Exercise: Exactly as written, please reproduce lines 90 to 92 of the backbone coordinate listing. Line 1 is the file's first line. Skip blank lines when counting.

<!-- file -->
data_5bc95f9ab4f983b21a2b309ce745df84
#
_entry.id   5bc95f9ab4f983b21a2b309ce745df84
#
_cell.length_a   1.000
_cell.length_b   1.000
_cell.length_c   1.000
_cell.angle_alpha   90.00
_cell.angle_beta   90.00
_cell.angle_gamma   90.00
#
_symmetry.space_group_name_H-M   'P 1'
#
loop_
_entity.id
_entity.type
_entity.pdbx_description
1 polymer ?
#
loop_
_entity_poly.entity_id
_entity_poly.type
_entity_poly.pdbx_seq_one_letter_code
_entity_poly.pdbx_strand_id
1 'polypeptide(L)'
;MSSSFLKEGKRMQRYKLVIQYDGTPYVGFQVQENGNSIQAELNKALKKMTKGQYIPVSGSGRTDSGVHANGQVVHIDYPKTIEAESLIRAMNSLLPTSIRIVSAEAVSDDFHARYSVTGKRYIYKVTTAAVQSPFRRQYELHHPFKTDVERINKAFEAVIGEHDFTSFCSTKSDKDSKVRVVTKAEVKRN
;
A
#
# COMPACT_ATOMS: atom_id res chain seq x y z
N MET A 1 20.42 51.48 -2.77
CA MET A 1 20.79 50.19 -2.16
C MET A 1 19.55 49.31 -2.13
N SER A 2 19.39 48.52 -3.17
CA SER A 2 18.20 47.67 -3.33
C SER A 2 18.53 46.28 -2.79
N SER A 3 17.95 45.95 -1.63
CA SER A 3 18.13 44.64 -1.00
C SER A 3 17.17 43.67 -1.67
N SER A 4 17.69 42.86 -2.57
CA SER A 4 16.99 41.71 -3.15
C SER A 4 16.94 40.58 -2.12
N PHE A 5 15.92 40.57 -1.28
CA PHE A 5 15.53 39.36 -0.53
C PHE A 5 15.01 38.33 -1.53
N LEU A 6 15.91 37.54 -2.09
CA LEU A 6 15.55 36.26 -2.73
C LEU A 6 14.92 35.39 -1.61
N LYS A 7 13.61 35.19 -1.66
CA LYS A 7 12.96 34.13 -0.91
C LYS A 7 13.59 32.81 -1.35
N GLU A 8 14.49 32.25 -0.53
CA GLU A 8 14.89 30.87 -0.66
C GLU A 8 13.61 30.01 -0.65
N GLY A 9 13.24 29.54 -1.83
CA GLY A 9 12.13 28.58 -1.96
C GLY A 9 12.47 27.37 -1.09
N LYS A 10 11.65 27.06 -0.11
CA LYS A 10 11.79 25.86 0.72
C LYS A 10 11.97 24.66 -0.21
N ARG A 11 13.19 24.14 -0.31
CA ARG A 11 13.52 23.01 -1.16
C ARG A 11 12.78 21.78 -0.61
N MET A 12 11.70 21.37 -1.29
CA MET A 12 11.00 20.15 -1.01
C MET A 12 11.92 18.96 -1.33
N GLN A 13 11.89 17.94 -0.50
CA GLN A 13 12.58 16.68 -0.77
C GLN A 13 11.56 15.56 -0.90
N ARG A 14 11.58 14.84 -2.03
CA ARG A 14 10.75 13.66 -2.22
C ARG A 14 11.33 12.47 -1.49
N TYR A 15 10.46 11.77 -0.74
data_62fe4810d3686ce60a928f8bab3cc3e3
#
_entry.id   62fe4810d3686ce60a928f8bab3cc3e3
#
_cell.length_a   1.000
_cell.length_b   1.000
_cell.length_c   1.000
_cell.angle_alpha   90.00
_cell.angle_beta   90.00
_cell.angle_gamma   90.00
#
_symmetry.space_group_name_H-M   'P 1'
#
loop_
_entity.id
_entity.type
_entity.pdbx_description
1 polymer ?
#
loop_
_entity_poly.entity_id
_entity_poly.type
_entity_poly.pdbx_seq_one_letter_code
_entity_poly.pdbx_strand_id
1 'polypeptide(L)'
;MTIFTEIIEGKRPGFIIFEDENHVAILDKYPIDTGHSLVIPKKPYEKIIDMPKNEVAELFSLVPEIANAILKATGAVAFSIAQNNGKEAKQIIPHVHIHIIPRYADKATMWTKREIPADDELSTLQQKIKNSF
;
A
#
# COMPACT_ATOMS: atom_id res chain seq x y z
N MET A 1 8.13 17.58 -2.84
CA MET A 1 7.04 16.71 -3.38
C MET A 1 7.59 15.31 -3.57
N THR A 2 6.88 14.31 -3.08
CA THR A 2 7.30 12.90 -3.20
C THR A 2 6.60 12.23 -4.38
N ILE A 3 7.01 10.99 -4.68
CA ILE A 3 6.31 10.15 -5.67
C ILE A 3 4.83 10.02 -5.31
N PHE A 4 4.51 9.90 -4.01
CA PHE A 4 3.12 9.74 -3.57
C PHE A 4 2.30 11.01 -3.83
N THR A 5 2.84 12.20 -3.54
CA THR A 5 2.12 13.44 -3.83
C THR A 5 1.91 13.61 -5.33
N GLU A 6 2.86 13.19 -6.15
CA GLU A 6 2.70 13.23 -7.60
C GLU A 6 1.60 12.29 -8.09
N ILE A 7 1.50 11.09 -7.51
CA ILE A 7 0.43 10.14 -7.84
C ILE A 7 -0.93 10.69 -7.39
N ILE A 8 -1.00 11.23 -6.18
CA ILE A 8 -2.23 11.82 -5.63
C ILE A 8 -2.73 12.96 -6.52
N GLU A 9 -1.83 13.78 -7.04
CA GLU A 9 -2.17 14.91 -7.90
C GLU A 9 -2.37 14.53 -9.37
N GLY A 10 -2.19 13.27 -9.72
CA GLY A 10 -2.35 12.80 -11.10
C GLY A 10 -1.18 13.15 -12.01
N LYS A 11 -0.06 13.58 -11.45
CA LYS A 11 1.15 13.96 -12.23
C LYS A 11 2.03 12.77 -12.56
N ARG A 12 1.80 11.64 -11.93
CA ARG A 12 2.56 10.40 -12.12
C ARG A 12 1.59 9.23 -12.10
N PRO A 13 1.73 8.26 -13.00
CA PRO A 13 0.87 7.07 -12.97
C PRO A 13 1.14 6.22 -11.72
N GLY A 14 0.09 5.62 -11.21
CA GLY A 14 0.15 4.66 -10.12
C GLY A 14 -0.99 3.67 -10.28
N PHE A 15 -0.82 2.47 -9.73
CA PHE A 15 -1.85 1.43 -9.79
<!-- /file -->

_entity.pdbx_description
1 polymer ?
#